12013Jun

DSM-5

Recently the Diagnostic and Statistical Manual of Mental Disorders, fifth edition, was released by the American Psychiatric Association. This serves as the official mental disorder classification system used in medical fields and consequently “the bible” for insurance companies who reimburse practitioners for mental health services provided to their eligible covered employees.

There are several areas of controversy with the new classification system and the diagnostic system employed. The familiar axes of DSM-4-TR are gone. Initial controversy seems to focus on Asperger’s disorder now placed on a continuum with Autistic Disorder; childhood bipolar disorder has a new name and is reconceptualized.  Bereavement can more easily be classified as a mental disorder. There are 15 new diagnoses including hoarding, cannabis withdrawal and gambling addiction.

Not everyone, in and out of the mental health professions, is delighted with the changes.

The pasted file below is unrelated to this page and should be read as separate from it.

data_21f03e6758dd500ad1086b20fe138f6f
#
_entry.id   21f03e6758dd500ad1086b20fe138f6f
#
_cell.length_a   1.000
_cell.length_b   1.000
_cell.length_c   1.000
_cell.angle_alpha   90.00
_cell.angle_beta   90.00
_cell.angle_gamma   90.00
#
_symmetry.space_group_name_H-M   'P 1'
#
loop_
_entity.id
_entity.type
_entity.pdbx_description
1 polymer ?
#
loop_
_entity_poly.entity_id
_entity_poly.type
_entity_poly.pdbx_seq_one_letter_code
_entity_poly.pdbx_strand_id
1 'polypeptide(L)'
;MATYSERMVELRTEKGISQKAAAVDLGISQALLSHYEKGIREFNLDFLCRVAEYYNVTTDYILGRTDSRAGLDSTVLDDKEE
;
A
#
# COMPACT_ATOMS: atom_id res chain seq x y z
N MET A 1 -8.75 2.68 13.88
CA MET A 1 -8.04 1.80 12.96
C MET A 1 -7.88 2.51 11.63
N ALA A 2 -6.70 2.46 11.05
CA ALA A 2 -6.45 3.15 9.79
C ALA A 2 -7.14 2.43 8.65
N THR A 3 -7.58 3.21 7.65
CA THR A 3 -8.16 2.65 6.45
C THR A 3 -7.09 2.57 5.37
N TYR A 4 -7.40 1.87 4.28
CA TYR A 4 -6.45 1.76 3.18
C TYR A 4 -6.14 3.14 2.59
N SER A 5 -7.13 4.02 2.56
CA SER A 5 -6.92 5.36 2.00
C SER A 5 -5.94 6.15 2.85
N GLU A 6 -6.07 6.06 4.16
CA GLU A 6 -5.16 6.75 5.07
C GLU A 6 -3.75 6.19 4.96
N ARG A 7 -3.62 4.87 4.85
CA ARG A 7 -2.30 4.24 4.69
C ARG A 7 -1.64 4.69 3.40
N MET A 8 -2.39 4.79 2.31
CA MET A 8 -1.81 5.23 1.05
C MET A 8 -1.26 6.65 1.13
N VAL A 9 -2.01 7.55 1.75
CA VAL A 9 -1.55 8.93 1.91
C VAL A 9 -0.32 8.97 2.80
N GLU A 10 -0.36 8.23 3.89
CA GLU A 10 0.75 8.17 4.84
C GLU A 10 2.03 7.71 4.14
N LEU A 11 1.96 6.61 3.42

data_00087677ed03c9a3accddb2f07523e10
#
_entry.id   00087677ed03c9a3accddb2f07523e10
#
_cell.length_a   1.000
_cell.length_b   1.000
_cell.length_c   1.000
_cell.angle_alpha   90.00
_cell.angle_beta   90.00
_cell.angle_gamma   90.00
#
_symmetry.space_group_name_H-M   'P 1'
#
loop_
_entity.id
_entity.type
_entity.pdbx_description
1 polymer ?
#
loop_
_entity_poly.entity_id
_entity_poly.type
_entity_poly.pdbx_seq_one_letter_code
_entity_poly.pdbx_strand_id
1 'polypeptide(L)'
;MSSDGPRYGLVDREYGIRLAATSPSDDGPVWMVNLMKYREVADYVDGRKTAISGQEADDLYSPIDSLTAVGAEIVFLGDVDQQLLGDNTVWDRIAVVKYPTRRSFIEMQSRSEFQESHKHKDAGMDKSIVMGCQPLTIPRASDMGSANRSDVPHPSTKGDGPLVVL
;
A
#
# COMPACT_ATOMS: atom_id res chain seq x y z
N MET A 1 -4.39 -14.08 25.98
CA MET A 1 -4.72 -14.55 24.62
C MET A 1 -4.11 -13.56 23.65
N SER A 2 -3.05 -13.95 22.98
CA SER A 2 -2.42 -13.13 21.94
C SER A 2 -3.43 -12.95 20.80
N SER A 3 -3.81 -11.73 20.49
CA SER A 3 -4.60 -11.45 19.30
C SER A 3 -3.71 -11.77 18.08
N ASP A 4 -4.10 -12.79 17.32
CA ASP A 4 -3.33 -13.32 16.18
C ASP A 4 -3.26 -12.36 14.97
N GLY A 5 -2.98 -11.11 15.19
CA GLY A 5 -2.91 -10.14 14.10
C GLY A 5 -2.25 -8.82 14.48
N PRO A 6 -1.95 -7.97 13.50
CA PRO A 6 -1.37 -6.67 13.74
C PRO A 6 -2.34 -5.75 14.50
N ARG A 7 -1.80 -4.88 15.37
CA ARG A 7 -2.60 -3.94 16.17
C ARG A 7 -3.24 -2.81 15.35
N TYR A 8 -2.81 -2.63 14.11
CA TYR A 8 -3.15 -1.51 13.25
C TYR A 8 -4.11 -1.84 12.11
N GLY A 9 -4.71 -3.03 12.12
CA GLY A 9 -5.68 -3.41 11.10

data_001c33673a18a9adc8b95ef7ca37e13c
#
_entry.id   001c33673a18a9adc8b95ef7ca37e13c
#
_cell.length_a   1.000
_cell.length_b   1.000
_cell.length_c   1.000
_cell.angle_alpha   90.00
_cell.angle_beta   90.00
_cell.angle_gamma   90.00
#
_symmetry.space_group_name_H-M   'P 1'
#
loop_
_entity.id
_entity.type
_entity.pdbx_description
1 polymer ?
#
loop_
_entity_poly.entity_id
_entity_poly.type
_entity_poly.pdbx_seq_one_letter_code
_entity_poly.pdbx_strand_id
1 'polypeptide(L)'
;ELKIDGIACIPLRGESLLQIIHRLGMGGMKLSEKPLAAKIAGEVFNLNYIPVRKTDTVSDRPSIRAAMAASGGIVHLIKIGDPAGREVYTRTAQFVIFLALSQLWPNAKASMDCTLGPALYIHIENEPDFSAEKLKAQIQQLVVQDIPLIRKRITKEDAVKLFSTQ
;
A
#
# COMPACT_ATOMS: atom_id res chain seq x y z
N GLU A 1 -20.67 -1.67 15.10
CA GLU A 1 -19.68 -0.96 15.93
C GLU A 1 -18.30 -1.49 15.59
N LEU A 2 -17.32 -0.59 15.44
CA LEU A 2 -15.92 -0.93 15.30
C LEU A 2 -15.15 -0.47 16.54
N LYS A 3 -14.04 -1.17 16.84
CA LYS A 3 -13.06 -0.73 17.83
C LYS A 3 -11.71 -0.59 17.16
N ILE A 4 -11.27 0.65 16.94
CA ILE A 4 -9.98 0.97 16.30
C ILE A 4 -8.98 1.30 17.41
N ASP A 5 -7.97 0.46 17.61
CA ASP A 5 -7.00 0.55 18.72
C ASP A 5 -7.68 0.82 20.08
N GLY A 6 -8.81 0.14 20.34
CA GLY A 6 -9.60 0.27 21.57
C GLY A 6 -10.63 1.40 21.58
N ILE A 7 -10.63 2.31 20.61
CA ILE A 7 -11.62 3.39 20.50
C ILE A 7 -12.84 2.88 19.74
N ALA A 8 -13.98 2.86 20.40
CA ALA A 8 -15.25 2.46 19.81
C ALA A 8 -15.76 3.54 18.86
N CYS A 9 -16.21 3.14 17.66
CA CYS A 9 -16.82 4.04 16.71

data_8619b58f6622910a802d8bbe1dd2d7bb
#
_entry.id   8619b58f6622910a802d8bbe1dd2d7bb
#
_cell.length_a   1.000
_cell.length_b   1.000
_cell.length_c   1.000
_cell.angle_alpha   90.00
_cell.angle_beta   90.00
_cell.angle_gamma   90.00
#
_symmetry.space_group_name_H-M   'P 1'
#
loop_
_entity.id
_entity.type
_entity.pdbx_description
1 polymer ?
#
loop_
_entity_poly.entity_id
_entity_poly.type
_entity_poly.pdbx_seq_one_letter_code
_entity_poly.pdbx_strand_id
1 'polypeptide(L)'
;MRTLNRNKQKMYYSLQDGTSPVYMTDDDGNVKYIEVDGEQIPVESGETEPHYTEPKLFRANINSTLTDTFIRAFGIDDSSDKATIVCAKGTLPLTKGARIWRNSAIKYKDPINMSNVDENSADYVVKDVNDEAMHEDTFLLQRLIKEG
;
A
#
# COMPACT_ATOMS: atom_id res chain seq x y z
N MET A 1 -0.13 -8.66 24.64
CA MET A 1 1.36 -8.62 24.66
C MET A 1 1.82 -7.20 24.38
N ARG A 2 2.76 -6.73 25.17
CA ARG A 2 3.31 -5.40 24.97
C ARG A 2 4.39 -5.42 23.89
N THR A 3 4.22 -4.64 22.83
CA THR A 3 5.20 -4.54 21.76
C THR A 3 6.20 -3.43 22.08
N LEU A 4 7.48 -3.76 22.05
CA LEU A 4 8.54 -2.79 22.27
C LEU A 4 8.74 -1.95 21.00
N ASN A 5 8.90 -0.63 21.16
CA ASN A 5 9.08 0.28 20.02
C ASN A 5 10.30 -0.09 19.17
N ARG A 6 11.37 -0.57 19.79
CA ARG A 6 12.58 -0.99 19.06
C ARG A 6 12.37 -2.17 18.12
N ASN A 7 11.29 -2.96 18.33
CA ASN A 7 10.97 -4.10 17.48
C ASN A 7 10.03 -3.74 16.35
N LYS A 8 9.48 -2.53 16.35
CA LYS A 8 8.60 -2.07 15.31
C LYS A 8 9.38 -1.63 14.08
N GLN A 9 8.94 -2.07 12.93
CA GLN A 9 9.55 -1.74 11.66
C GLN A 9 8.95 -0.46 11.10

For mental health counselors, therapists and others using DSM-5, remember that in terms of national exams such as the National Counselor Exam, exam items based on the new DSM may not appear for at least a year. Then these items will be in the experimental/developmental state while exam taker data is compiled about responses to these new items. My guess is that it will be two to three years before items based on the DSM-5 will be scored for you and impact your results. And, there may be only one or two DSM-5 related questions on the exam.

You can find much more information on the DSM-5 at dsm5.org.

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